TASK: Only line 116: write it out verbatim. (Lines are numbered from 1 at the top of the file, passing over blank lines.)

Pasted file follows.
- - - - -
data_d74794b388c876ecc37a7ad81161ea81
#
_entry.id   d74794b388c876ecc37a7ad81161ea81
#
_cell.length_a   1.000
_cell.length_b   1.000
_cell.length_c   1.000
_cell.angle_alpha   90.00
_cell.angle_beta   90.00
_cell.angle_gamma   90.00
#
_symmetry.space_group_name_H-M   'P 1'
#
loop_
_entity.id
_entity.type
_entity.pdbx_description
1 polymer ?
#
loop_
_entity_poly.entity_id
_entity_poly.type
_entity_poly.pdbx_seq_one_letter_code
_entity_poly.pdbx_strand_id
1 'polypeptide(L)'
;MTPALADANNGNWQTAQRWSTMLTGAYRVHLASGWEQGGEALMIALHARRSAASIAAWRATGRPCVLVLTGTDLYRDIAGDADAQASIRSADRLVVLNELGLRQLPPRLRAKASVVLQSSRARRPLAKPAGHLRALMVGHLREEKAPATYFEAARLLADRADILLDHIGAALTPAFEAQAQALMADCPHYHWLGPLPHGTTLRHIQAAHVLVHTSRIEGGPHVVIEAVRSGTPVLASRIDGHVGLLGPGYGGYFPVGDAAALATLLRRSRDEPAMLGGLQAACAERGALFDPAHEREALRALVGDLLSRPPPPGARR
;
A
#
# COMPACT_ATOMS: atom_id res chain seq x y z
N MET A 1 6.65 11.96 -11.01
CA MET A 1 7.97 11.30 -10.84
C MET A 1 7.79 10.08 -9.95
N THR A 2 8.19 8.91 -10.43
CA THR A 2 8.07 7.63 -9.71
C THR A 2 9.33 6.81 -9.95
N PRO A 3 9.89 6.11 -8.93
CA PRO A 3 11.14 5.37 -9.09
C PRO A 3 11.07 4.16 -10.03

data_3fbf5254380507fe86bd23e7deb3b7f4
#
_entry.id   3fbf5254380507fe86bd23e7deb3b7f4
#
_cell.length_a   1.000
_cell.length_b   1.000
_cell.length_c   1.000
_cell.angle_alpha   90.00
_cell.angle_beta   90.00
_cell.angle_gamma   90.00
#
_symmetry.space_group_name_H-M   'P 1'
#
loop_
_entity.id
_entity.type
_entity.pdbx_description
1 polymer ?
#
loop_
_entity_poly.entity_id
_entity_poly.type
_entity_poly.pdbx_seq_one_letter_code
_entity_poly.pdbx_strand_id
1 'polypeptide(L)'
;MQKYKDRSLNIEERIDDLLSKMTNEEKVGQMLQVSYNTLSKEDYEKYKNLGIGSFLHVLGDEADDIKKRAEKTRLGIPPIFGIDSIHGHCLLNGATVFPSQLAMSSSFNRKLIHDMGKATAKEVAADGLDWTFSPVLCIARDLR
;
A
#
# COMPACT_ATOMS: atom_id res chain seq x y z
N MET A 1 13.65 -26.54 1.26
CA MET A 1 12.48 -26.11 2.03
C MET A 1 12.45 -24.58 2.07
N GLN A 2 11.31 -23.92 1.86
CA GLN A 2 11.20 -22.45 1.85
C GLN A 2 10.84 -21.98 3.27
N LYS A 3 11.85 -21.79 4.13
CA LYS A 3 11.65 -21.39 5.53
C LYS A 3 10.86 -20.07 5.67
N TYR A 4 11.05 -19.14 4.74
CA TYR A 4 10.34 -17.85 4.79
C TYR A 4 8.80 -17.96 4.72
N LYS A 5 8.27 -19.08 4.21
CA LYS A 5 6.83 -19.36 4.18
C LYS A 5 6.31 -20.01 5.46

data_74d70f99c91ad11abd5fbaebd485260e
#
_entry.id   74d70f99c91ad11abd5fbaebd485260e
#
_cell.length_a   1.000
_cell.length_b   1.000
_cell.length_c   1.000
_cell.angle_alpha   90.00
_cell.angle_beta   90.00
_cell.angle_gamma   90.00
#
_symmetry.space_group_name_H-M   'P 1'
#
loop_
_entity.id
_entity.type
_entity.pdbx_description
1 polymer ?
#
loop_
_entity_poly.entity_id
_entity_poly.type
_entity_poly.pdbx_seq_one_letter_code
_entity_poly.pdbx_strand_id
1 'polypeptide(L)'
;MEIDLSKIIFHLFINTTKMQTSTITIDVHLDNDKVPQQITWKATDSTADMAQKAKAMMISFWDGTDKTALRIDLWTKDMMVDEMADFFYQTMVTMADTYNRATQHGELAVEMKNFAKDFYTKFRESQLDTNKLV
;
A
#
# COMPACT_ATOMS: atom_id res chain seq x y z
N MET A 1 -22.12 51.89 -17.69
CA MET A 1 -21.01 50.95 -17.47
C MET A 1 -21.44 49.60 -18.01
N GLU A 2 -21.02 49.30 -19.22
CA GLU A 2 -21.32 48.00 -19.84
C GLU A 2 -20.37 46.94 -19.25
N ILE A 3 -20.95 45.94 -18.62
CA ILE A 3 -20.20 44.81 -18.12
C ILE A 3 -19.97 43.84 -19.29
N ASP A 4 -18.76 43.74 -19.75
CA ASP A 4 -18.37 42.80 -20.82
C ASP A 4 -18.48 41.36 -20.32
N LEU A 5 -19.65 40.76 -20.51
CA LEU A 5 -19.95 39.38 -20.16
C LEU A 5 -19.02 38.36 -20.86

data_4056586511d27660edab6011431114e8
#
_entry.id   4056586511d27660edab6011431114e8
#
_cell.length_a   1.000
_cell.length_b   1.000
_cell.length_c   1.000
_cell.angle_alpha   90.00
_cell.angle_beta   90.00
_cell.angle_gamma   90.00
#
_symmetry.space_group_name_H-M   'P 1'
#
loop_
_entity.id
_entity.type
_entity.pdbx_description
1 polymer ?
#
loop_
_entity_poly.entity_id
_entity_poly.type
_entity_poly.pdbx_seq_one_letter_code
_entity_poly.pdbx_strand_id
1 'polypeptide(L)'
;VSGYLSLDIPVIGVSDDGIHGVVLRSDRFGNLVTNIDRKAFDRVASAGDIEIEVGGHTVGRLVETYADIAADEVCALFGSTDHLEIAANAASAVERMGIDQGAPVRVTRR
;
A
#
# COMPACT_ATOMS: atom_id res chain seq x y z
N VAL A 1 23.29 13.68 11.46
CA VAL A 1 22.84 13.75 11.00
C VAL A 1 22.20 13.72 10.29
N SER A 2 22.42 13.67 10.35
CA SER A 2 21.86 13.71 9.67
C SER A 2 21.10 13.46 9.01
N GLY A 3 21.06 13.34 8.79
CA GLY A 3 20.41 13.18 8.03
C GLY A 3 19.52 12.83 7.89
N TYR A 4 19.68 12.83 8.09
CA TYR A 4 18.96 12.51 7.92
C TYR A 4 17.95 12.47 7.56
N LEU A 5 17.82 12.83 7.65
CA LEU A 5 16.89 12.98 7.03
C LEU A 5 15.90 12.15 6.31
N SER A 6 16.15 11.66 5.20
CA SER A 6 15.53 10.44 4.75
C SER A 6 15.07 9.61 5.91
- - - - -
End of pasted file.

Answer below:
CA MET A 1 -21.01 50.95 -17.47